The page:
11 Songs, 38 Minutes

EDITORS’ NOTES

In some quarters, the music contained on Edith Frost’s 1997 debut album, Calling Over Time, is considered country music, while Frost herself admits “I sing the blues most every night.” With noted members of the Chicago indie-rock scene (Gastr del Sol, Eleventh Dream Day, High Llamas), Frost offers a sparse and endearing collection of tunes that sound like soulmates to Cat Power, Smog’s Bill Callahan and Will Oldham (whose music inspired Frost to send her tapes to his record label). The piano and a simply strummed acoustic guitar sit at the album’s center and provide the perfect counterpoint to Frost’s solemn vocals and the deliberately flat, dark production. The galloping “Too Happy” is hardly that. “Pony Song,” “Temporary Loan” and the reluctant renewal of “Wash of Water” beautifully update the invasion of privacy delivered by confessional singer-songwriters in the early ‘70s. The title track with its haunting elliptical plea “Loving hand turns burning sand to water,” the jet-lagged swagger and promise of rebirth of “Albany Blues” and the childlike strum of “Give Up Your Love” provide an album’s worth of riches.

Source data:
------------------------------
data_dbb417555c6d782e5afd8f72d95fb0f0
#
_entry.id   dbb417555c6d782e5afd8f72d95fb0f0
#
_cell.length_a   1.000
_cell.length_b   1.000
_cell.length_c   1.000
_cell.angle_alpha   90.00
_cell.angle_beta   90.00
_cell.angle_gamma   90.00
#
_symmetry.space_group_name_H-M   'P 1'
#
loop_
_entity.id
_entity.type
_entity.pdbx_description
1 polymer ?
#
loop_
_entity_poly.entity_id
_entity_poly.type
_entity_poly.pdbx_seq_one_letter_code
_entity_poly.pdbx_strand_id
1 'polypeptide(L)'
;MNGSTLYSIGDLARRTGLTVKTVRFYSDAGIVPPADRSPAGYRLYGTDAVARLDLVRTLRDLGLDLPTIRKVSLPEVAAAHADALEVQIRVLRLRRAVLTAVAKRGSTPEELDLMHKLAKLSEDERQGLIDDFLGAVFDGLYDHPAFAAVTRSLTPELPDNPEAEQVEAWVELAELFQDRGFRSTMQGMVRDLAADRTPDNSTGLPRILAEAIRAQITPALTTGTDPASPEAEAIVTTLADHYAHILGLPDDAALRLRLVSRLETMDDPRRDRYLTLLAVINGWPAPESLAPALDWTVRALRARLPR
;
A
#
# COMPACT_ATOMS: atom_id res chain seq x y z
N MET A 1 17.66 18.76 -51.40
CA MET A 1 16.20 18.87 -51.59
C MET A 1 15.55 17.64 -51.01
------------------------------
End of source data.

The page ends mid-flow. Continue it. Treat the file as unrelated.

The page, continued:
EDITORS’ NOTES

In some quarters, the music contained on Edith Frost’s 1997 debut album, Calling Over Time, is considered country music, while Frost herself admits “I sing the blues most every night.” With noted members of the Chicago indie-rock scene (Gastr del Sol, Eleventh Dream Day, High Llamas), Frost offers a sparse and endearing collection of tunes that sound like soulmates to Cat Power, Smog’s Bill Callahan and Will Oldham (whose music inspired Frost to send her tapes to his record label). The piano and a simply strummed acoustic guitar sit at the album’s center and provide the perfect counterpoint to Frost’s solemn vocals and the deliberately flat, dark production. The galloping “Too Happy” is hardly that. “Pony Song,” “Temporary Loan” and the reluctant renewal of “Wash of Water” beautifully update the invasion of privacy delivered by confessional singer-songwriters in the early ‘70s. The title track with its haunting elliptical plea “Loving hand turns burning sand to water,” the jet-lagged swagger and promise of rebirth of “Albany Blues” and the childlike strum of “Give Up Your Love” provide an album’s worth of riches.

TITLE TIME

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